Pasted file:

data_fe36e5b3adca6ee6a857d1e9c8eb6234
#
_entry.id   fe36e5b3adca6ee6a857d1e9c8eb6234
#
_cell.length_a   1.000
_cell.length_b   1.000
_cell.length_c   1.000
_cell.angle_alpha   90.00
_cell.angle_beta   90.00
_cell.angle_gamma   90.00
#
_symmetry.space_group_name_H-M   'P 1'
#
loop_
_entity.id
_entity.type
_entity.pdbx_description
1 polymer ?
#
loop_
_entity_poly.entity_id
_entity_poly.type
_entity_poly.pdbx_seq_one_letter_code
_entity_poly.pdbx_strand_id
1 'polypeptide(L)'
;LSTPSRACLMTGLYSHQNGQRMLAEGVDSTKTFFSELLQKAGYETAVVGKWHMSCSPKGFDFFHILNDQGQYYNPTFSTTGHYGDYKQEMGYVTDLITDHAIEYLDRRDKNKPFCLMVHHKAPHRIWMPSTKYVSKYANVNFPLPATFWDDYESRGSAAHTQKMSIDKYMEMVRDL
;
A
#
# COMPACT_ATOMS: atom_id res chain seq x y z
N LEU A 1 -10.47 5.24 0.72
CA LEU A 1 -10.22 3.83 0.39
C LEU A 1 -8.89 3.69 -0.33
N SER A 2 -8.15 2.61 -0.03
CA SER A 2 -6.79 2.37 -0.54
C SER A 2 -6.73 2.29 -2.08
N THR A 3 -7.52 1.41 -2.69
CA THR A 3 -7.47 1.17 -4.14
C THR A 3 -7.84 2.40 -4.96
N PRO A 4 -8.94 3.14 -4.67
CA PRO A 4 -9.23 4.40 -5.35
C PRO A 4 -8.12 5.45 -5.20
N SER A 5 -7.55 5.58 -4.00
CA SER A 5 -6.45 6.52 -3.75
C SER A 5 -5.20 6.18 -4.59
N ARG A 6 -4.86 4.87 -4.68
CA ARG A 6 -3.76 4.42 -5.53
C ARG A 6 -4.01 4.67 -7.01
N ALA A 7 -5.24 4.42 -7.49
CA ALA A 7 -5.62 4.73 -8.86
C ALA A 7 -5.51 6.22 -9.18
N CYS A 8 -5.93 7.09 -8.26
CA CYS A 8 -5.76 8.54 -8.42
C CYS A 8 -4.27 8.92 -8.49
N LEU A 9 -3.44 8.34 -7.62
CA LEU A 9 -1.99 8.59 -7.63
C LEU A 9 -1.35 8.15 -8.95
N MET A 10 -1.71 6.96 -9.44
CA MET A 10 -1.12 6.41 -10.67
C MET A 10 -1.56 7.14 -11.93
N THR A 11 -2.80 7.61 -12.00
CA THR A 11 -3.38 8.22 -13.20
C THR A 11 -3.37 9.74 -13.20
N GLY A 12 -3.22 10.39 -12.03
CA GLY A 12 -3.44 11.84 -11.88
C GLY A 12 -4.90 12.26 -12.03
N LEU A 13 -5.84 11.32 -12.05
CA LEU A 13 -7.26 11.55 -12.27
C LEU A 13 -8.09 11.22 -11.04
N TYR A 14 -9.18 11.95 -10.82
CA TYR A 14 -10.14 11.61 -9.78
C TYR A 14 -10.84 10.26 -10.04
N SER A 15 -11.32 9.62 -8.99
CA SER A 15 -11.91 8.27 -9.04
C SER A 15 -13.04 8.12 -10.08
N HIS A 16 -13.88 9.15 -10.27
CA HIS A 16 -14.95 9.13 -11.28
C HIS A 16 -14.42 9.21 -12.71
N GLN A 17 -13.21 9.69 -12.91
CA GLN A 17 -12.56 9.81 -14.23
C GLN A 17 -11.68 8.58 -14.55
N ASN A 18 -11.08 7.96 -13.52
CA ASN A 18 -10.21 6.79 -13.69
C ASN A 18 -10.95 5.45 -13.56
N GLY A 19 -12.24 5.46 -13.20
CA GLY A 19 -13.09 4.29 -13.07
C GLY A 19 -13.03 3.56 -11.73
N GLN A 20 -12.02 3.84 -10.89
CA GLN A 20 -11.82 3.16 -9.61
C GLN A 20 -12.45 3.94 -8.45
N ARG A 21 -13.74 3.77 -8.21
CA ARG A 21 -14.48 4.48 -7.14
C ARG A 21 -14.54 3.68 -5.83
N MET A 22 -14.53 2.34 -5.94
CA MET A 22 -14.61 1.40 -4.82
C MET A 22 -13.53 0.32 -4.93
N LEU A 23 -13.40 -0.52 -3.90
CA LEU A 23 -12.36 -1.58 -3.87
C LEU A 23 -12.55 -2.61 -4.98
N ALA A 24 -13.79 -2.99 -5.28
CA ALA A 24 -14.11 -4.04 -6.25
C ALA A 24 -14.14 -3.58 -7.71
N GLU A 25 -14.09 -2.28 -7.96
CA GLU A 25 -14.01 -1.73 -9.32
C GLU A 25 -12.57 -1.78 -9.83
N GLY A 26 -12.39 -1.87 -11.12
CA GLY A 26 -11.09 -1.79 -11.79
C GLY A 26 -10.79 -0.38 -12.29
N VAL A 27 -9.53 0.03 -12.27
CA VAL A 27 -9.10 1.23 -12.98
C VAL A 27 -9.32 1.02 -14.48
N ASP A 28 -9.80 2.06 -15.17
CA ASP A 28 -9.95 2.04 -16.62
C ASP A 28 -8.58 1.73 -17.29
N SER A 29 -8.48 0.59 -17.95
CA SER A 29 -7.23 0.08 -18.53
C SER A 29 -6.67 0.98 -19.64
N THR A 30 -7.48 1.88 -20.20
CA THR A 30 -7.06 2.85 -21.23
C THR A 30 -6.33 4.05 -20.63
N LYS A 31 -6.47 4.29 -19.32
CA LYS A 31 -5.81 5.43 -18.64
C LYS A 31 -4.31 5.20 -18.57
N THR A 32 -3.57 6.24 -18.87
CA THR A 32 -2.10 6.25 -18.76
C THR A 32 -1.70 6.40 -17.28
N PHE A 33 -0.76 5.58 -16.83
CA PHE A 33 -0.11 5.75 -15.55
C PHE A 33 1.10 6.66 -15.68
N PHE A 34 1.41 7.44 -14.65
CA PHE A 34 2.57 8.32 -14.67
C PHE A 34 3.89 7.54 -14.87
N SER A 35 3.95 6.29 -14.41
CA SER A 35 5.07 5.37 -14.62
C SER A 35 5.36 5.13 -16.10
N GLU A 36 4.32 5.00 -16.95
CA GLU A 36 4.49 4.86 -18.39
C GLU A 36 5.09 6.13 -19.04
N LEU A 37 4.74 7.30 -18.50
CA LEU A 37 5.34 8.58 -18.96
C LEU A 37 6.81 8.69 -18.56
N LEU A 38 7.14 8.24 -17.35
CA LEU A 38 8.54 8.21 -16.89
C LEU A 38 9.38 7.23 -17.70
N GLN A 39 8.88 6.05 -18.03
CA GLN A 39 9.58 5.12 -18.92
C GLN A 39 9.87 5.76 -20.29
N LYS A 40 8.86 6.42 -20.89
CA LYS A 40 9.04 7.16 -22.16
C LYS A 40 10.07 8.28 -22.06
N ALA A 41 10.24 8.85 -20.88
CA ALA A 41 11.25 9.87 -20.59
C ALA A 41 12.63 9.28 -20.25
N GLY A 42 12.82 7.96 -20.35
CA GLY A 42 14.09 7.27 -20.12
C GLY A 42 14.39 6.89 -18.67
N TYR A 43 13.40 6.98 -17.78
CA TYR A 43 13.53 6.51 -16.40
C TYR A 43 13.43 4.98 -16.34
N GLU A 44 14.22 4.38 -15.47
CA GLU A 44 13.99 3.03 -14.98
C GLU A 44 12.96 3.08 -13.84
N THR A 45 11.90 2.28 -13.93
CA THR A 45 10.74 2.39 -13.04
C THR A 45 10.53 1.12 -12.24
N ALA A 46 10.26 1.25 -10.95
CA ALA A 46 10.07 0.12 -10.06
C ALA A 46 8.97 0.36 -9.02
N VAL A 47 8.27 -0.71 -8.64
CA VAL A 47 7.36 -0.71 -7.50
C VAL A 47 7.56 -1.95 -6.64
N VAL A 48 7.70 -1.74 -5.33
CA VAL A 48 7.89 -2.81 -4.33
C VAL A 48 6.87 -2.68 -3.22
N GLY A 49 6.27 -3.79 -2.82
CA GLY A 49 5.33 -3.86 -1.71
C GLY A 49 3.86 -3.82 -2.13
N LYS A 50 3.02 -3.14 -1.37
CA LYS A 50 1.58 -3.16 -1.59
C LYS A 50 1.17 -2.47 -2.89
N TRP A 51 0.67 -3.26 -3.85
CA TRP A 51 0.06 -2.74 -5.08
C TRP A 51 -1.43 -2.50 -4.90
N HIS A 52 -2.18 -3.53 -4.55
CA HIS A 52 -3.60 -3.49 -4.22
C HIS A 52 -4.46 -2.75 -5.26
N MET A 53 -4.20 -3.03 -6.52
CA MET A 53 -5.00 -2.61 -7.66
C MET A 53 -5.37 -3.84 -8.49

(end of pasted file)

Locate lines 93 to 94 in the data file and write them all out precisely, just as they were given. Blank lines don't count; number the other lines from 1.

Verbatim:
C ARG A 21 -14.54 3.68 -5.83
N MET A 22 -14.53 2.34 -5.94